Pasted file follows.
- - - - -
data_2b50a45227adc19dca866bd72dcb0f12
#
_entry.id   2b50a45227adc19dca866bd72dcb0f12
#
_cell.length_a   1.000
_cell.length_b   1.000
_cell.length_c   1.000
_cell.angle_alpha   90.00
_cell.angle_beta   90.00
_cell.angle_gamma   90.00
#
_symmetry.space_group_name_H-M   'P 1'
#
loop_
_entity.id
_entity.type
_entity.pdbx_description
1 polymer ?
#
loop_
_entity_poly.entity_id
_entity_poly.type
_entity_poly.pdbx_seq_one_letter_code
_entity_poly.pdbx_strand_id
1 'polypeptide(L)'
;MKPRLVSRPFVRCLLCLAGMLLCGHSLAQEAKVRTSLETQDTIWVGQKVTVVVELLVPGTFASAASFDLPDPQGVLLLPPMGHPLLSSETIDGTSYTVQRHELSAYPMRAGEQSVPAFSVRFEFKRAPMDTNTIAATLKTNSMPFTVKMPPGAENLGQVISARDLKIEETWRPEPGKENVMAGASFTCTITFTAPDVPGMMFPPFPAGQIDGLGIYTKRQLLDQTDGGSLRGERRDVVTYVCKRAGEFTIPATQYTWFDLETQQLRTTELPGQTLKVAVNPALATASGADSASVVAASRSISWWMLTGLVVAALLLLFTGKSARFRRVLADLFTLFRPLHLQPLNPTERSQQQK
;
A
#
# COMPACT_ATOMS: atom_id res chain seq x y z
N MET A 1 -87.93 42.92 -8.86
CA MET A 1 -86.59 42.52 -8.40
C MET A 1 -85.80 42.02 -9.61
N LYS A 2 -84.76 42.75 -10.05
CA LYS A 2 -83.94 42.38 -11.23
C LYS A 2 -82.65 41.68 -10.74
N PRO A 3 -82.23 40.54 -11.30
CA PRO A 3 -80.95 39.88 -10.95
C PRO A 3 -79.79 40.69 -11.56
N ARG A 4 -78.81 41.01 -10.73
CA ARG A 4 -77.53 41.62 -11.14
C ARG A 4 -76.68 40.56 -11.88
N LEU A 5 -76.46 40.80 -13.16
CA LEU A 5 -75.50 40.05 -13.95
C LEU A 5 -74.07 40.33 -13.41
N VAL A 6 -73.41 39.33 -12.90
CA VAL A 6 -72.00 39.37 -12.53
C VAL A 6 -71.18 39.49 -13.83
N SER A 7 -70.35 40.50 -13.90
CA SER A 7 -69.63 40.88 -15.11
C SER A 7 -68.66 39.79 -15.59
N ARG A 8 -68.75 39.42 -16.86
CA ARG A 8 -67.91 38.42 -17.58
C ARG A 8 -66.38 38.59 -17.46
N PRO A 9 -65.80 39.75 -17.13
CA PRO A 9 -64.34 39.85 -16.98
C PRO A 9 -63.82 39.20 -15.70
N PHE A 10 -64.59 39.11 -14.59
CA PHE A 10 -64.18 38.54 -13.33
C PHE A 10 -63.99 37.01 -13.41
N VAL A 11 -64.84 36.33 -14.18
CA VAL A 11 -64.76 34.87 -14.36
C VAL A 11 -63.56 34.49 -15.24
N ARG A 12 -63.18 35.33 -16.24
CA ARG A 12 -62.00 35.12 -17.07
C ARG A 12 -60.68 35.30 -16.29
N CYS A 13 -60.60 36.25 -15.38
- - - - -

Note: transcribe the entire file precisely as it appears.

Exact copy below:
data_2b50a45227adc19dca866bd72dcb0f12
#
_entry.id   2b50a45227adc19dca866bd72dcb0f12
#
_cell.length_a   1.000
_cell.length_b   1.000
_cell.length_c   1.000
_cell.angle_alpha   90.00
_cell.angle_beta   90.00
_cell.angle_gamma   90.00
#
_symmetry.space_group_name_H-M   'P 1'
#
loop_
_entity.id
_entity.type
_entity.pdbx_description
1 polymer ?
#
loop_
_entity_poly.entity_id
_entity_poly.type
_entity_poly.pdbx_seq_one_letter_code
_entity_poly.pdbx_strand_id
1 'polypeptide(L)'
;MKPRLVSRPFVRCLLCLAGMLLCGHSLAQEAKVRTSLETQDTIWVGQKVTVVVELLVPGTFASAASFDLPDPQGVLLLPPMGHPLLSSETIDGTSYTVQRHELSAYPMRAGEQSVPAFSVRFEFKRAPMDTNTIAATLKTNSMPFTVKMPPGAENLGQVISARDLKIEETWRPEPGKENVMAGASFTCTITFTAPDVPGMMFPPFPAGQIDGLGIYTKRQLLDQTDGGSLRGERRDVVTYVCKRAGEFTIPATQYTWFDLETQQLRTTELPGQTLKVAVNPALATASGADSASVVAASRSISWWMLTGLVVAALLLLFTGKSARFRRVLADLFTLFRPLHLQPLNPTERSQQQK
;
A
#
# COMPACT_ATOMS: atom_id res chain seq x y z
N MET A 1 -87.93 42.92 -8.86
CA MET A 1 -86.59 42.52 -8.40
C MET A 1 -85.80 42.02 -9.61
N LYS A 2 -84.76 42.75 -10.05
CA LYS A 2 -83.94 42.38 -11.23
C LYS A 2 -82.65 41.68 -10.74
N PRO A 3 -82.23 40.54 -11.30
CA PRO A 3 -80.95 39.88 -10.95
C PRO A 3 -79.79 40.69 -11.56
N ARG A 4 -78.81 41.01 -10.73
CA ARG A 4 -77.53 41.62 -11.14
C ARG A 4 -76.68 40.56 -11.88
N LEU A 5 -76.46 40.80 -13.16
CA LEU A 5 -75.50 40.05 -13.95
C LEU A 5 -74.07 40.33 -13.41
N VAL A 6 -73.41 39.33 -12.90
CA VAL A 6 -72.00 39.37 -12.53
C VAL A 6 -71.18 39.49 -13.83
N SER A 7 -70.35 40.50 -13.90
CA SER A 7 -69.63 40.88 -15.11
C SER A 7 -68.66 39.79 -15.59
N ARG A 8 -68.75 39.42 -16.86
CA ARG A 8 -67.91 38.42 -17.58
C ARG A 8 -66.38 38.59 -17.46
N PRO A 9 -65.80 39.75 -17.13
CA PRO A 9 -64.34 39.85 -16.98
C PRO A 9 -63.82 39.20 -15.70
N PHE A 10 -64.59 39.11 -14.59
CA PHE A 10 -64.18 38.54 -13.33
C PHE A 10 -63.99 37.01 -13.41
N VAL A 11 -64.84 36.33 -14.18
CA VAL A 11 -64.76 34.87 -14.36
C VAL A 11 -63.56 34.49 -15.24
N ARG A 12 -63.18 35.33 -16.24
CA ARG A 12 -62.00 35.12 -17.07
C ARG A 12 -60.68 35.30 -16.29
N CYS A 13 -60.60 36.25 -15.38